Bad Friday Reading #1

There is [Renata Adler’s] famous Pauline Kael review. It is hard to remember what a cultural despot Kael, then the New Yorker‘s film critic, was when Adler took her down in 1980. Kael was bully, drama queen, suck-up, disciplinarian, hysteric, and — taking jobs and inducements from the people she promoted — a bit corrupt, too. Still, opprobrium yet attaches to Adler for her sweeping emperor’s-new-clothes leveling of Kael; and it certainly earned her no points with the New Yorker, their mutual employer.

But the rightness of Adler’s view of Kael as nasty, self-promoting gasbag only become more obvious as Kael’s reputation disappeared after she lost her New Yorker post and power. She was unreadable, said Adler; and indeed, Kael isunread now.

Michael Wolff, in an obvious hit job on Kael, masquerading as an appraisal of Renata Adler. “Suck-up” is ridiculous, though I suppose you could call it a matter of opinion. Suggesting that Kael was fired from the New Yorker and that she is now “unread” — well, those are just blatant lies. As usual, I blame the writer here less than I blame whoever it was that edited this garbage. All I can come up with here is that:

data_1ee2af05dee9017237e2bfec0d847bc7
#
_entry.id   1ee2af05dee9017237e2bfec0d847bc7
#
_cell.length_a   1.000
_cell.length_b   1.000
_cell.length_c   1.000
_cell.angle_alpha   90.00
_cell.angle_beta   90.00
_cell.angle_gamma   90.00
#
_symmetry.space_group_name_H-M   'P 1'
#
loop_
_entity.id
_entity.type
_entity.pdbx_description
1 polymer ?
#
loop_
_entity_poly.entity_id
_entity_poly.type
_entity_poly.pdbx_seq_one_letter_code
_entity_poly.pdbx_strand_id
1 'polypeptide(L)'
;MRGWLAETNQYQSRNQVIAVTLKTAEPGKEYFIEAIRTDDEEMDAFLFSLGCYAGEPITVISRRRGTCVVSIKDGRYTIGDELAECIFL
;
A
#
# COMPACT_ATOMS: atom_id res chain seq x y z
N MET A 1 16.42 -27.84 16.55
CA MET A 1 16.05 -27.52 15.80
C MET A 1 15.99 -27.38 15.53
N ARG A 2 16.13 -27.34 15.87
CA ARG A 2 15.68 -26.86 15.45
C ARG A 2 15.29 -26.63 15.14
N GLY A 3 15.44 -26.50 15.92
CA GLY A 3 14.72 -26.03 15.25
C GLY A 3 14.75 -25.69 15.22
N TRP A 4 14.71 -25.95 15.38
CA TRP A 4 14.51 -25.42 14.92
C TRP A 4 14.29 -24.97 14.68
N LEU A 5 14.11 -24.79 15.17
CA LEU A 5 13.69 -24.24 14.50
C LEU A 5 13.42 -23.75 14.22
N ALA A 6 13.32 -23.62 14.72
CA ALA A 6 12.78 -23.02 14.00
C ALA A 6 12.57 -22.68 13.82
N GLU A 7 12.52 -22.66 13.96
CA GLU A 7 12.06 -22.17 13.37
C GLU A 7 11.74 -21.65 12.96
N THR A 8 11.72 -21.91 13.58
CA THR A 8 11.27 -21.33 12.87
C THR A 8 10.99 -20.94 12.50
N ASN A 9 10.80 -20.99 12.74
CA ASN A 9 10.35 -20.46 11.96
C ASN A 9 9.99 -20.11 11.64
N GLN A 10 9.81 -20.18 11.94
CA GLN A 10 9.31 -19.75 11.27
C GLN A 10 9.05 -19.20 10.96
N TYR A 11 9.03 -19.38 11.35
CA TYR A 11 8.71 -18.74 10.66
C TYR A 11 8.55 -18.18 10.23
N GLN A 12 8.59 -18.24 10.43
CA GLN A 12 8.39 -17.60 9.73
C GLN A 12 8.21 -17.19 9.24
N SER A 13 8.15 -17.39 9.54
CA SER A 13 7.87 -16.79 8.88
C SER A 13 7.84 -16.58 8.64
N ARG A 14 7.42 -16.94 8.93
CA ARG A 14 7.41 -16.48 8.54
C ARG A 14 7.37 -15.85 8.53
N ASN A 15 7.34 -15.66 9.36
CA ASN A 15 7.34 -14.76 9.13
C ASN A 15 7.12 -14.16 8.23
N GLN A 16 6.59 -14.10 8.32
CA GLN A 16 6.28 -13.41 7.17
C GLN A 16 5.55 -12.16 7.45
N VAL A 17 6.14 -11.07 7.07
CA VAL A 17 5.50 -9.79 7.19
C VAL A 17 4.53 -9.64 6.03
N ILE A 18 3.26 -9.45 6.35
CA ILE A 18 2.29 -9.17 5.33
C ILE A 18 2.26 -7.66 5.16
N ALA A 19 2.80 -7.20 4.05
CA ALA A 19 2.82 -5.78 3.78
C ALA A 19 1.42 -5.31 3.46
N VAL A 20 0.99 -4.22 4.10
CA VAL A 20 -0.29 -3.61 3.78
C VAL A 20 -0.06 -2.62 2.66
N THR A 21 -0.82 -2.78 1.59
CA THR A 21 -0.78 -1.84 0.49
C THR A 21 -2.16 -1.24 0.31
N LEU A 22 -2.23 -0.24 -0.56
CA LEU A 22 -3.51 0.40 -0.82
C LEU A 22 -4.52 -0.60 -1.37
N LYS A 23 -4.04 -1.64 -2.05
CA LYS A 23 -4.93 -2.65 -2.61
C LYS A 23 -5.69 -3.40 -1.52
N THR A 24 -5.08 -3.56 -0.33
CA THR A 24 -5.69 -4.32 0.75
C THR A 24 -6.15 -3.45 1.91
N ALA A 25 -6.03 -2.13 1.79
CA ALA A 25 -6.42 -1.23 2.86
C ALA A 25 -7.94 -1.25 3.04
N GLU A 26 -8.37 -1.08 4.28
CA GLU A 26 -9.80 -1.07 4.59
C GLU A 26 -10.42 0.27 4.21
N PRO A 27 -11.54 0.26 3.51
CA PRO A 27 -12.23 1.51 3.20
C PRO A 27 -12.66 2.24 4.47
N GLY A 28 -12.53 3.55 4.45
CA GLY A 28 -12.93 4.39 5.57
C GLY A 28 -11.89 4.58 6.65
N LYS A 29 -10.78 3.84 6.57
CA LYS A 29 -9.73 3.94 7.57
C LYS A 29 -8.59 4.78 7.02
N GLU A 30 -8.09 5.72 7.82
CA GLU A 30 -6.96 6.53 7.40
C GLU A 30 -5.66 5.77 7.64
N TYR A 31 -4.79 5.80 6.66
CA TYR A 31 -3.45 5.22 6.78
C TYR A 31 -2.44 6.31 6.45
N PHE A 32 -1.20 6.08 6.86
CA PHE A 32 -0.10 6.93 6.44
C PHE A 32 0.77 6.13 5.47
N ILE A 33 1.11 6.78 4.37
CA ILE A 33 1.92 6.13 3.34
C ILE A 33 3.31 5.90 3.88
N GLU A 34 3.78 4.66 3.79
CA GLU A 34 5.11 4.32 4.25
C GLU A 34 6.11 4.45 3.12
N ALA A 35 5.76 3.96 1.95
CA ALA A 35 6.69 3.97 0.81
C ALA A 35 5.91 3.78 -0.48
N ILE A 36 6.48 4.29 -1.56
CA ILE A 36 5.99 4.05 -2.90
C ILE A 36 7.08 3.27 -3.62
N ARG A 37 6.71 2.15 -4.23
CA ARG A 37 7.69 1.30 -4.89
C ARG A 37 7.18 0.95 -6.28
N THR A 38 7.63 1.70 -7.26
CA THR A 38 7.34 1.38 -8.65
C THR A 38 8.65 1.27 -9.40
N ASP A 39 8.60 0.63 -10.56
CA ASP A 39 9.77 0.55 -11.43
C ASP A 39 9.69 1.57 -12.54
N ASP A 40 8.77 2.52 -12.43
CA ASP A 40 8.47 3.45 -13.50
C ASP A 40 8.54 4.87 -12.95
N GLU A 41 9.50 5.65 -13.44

a) said editor doesn’t know who Pauline Kael is, so would not think to challenge such ridiculous assertions;
b) said editor is so thrilled to be editing a writer of Wolff’s stature that they dare not challenge such ridiculous assertions;
c) for purely economic reasons, said editor (the kind, I mean, who isn’t employed merely to check for grammar and spelling mistakes but to actually critique the writing itself, work to make it better) doesn’t actually exist. Said editor, in this case, might actually be an unpaid, straight-out-of-college intern.


2 thoughts on “Bad Friday Reading #1

  1. “It is hard to remember what a cultural despot”–hard to remember because it didn’t happen. The thing about Kael’s influence — her Paulettes like to imagine it ran far and wide, because that’s how great a writer and important a thinker she was, meanwhile her detractors call it despotism, absolute power corrupting absolutely. Of course neither is true. She was influential and important in the sphere of our culture that paid attention during a crucial time to film and film criticism, discussion, debate. Which is really as far as a critic can go in America. As to the other, sure, some people got jobs because of her, with the concomitant that some people, not Paulettes, didn’t get those jobs. But her negative influence on a handful of lives scarcely translates to despotism; at worst, it’s cronyism, and who among us with friends and a little bit of professional leverage doesn’t practice that? Has Michael Wolff never used his pull to get a friend a gig?

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